Anne Carman


Summit Student Conference Anne Carman 2014 TennesseeAs a Summit alumna, I came to this session with high expectations. I came with questions, expecting to receive answers. I came with doubts, expecting to find resolve. I came with beliefs, expecting to be challenged. I came as a Christian, expecting to be strengthened.

Well, the first week is complete and was packed with intense afternoons of beach volleyball, exciting new friendships, and a whopping 36 hours of lectures. The Lord’s grace is abundant. Some of my favorite times during Summit’s program are the open forums with the speakers.

This week, we’ve tackled an array of questions, including I.V.F. and family issues with Dr. Morse, interpretation of the Bible with Turner, and discussions on doubt and faith with Bobby Conway. During one of Conway’s lectures, he encouraged us to “be willing to be vulnerable.” In the context he addressed doubt and inquiry. He encouraged that being vulnerable is an important and valuable quality to cultivate and maintain. It means being real. It requires humility and a safe environment that not only welcomes inquiry but answers those inquiries with truth.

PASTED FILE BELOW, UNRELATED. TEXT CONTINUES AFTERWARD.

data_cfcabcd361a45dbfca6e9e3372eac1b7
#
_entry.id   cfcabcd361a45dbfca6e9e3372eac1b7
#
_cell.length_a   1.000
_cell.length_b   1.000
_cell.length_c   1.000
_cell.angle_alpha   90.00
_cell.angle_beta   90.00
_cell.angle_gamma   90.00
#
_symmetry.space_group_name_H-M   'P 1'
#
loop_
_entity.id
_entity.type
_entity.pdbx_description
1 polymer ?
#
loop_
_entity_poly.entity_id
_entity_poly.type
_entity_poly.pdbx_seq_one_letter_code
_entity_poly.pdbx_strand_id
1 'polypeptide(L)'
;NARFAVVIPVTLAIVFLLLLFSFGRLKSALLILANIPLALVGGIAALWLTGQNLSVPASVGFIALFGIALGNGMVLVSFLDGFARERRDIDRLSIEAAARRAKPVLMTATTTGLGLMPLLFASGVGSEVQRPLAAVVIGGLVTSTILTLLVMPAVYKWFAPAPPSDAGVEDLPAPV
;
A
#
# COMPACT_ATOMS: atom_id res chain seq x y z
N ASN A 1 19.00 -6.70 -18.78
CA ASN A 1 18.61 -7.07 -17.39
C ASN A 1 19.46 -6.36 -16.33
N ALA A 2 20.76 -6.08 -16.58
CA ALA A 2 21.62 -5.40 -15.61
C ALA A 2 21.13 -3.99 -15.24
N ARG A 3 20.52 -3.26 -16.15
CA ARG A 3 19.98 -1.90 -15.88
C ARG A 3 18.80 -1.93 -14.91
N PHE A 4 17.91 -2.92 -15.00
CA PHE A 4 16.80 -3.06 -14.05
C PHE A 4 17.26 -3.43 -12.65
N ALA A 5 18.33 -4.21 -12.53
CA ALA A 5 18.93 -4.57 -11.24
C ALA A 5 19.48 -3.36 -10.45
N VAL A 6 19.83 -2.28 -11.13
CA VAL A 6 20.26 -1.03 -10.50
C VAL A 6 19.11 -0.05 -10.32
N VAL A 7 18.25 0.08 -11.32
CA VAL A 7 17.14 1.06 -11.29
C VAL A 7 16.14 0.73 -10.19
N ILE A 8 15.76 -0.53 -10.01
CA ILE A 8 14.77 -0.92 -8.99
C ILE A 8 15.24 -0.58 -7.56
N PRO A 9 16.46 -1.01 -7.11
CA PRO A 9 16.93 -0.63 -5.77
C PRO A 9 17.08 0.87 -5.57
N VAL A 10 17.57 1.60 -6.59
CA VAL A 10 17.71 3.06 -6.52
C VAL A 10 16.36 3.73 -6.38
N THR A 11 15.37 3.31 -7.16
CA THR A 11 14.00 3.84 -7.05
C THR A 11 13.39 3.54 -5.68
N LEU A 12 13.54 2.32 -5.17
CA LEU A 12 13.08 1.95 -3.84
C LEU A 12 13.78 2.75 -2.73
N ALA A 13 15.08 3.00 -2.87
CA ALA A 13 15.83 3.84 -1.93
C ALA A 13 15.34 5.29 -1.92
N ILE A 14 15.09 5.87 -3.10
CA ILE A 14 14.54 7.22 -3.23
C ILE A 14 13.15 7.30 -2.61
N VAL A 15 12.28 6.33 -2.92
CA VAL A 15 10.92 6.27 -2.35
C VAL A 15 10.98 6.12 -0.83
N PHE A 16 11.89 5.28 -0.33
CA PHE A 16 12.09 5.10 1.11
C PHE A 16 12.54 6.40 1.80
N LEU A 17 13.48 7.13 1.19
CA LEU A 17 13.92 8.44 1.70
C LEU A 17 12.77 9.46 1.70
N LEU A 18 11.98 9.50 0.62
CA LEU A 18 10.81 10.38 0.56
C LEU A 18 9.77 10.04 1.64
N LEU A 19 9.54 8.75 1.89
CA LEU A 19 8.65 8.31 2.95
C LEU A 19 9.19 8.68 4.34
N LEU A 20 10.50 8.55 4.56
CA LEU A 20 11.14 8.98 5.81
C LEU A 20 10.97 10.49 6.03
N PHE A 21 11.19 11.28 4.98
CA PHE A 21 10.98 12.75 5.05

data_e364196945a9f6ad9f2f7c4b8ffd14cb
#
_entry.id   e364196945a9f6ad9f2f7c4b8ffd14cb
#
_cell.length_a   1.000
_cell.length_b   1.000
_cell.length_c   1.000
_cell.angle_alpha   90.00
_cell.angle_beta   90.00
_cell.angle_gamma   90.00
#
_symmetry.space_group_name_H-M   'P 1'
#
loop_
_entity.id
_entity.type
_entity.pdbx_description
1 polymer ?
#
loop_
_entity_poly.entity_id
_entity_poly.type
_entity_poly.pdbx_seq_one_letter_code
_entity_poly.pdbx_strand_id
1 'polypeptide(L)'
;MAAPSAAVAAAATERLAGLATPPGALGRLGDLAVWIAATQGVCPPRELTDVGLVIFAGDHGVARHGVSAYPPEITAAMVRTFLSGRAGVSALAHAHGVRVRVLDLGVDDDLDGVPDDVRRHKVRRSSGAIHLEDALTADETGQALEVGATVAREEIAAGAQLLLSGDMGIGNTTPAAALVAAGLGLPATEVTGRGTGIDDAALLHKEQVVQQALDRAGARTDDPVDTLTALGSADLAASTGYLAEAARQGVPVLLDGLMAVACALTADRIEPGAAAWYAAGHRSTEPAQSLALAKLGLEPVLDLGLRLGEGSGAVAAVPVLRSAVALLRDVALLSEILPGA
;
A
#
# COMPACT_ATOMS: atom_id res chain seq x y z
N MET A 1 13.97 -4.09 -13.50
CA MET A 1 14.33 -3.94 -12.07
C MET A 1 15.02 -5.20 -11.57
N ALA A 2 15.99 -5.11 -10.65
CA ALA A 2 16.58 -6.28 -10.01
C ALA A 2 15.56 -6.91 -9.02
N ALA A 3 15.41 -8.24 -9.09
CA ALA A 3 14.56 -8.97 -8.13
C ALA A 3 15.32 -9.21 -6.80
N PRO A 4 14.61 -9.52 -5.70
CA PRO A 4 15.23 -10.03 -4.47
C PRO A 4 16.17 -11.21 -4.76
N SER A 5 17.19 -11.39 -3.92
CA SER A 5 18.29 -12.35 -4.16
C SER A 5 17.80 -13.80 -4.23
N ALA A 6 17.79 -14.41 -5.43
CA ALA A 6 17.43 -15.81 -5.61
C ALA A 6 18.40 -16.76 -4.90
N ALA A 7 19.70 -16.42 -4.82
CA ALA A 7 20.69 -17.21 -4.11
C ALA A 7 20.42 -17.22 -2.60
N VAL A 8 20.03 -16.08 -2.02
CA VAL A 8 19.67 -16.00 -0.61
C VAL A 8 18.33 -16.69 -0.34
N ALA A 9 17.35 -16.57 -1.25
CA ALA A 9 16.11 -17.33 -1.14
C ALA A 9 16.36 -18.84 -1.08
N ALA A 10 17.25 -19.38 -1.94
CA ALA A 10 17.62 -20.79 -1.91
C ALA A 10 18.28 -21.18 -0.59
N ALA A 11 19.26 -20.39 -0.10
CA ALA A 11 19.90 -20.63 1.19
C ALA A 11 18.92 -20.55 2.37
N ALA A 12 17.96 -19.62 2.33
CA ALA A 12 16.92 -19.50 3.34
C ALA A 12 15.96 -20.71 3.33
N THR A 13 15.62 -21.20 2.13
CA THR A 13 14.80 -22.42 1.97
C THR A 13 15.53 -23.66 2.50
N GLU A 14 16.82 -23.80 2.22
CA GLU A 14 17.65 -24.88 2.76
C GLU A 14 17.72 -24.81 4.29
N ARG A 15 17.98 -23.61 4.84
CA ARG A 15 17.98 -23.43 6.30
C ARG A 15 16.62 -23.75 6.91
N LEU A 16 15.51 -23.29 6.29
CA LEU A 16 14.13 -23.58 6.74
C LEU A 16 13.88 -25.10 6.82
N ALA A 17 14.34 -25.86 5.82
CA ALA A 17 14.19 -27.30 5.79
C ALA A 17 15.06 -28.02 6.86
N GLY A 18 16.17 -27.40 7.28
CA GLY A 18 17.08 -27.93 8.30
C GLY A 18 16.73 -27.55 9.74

Even so, we’ve already had speakers who have posed questions that remain unanswered. Why? For multiple reasons,  but one of the prominent reasons being to instill the pursuit of truth as a lifestyle, and not an answer.

After all, truth is something discovered, but human minds are finite. Thus the pursuit for truth will not be complete in the course of a lifetime.

Turner spoke about this idea during his open forum with the commission for us to continue “grasping” as Christians. Mr. Turner’s lectures focused on how to read, study and apply the Bible. He exemplified the importance of Bible study not being a task but rather a lifestyle.

Too often do we as Christians treat Christianity as merely an aspect of our life when it’s meant to be our foundation. This idea of “circle Christianity,” as I’ve heard it explained – where Christ is someone you accept and then check off. Rather we need to live “Christ-centered” lives as Christians, where we live our lives continuing to pursue godly pursuits.